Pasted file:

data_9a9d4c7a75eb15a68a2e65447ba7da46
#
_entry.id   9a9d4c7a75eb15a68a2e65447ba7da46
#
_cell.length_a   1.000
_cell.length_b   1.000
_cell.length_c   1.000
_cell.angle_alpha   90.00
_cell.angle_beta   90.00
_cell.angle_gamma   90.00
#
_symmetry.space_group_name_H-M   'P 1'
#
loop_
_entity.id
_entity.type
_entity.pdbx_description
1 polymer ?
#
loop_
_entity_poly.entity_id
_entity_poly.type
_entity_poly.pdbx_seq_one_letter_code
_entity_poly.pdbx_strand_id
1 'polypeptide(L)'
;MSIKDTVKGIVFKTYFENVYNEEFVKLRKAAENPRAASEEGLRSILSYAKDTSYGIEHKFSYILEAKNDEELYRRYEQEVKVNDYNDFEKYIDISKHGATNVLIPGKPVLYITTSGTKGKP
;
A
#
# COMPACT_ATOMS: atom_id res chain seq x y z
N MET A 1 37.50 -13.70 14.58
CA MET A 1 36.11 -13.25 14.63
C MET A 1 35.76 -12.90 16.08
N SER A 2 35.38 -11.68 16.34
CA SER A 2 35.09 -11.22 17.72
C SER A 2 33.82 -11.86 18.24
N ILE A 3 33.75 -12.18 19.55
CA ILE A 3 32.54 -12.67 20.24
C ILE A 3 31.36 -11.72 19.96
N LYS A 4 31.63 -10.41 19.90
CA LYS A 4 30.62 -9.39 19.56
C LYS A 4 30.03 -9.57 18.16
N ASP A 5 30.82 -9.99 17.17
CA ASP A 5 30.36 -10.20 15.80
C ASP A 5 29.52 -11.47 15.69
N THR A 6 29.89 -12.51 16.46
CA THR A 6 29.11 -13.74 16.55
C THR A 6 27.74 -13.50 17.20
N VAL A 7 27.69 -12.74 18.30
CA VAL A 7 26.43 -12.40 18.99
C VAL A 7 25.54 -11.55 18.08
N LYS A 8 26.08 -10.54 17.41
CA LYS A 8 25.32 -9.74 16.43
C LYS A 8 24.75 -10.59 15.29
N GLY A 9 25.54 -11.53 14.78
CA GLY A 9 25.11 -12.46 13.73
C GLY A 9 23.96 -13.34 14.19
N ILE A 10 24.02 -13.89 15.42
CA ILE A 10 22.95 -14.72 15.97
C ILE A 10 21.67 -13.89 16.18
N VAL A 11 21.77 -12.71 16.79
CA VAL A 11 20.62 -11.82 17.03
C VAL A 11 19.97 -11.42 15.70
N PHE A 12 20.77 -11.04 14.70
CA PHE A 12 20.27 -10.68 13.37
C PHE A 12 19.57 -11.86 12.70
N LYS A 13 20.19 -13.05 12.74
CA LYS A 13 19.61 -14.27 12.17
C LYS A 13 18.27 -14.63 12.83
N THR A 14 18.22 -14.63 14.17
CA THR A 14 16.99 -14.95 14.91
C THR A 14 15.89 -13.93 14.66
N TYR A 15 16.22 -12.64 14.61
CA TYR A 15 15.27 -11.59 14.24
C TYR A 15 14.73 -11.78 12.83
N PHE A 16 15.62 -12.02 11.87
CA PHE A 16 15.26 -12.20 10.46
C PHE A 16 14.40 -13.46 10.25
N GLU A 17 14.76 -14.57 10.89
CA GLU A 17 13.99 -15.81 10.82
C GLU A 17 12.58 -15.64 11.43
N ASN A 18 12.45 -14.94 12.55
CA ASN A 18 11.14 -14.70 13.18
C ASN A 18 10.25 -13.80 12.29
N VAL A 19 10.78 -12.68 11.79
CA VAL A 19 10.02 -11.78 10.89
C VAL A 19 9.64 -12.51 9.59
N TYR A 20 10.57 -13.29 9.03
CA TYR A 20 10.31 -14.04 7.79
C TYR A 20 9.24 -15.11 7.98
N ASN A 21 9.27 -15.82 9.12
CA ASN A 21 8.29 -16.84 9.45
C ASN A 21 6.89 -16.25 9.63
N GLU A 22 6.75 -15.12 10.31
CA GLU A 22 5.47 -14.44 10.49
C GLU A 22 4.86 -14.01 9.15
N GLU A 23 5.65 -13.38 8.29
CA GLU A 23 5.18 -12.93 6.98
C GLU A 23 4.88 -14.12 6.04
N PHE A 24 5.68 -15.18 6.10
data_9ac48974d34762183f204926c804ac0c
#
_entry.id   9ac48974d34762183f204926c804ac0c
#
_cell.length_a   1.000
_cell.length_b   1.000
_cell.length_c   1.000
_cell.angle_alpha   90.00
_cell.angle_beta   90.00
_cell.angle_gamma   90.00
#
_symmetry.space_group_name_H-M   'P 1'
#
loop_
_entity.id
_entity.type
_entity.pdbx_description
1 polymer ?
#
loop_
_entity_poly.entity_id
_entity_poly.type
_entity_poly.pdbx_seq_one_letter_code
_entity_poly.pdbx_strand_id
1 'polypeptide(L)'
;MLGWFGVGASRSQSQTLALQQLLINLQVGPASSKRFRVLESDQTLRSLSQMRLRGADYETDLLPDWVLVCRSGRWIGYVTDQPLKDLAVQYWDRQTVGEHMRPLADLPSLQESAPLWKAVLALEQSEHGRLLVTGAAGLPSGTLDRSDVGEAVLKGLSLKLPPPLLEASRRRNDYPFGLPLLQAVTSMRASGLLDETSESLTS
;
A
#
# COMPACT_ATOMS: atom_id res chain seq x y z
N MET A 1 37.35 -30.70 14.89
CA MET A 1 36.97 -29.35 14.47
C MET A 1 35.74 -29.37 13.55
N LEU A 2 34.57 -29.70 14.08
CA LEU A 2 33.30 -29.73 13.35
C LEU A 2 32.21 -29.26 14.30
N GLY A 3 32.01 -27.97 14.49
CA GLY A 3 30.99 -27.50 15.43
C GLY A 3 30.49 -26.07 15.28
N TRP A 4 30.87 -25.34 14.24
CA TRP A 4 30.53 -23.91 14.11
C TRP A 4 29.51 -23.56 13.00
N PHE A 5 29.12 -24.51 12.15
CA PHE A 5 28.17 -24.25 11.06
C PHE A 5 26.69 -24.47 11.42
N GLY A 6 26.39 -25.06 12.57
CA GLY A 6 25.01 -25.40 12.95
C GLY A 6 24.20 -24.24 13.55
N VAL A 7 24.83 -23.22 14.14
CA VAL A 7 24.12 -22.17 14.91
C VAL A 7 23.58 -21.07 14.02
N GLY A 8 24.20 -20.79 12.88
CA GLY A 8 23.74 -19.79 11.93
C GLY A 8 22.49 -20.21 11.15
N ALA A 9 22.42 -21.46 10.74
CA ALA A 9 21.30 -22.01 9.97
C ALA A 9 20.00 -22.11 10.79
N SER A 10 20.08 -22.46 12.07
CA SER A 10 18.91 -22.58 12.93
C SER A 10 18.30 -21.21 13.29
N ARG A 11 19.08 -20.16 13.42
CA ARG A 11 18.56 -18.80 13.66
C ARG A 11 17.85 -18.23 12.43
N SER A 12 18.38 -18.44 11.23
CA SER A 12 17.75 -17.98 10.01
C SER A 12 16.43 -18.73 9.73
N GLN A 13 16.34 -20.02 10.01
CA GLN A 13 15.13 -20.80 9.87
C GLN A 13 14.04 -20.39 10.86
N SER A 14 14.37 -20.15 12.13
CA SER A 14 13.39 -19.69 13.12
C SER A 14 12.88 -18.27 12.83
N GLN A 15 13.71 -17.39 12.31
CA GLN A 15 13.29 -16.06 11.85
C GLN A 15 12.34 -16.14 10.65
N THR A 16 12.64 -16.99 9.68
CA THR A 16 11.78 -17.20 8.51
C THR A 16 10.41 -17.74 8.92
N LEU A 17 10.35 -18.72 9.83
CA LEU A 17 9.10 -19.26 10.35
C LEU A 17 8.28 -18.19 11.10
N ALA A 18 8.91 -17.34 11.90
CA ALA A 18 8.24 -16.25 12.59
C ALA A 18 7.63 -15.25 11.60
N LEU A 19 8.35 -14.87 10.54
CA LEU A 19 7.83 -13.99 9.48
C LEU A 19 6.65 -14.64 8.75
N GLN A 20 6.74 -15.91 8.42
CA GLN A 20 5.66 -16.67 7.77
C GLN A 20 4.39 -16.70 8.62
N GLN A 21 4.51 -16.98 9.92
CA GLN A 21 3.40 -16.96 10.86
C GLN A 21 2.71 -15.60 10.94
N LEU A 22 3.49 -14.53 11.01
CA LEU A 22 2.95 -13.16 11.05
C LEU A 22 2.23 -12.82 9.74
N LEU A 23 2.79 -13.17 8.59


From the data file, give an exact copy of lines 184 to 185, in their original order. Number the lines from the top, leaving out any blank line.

C ALA A 18 7.63 -15.25 11.60
N LEU A 19 8.35 -14.87 10.54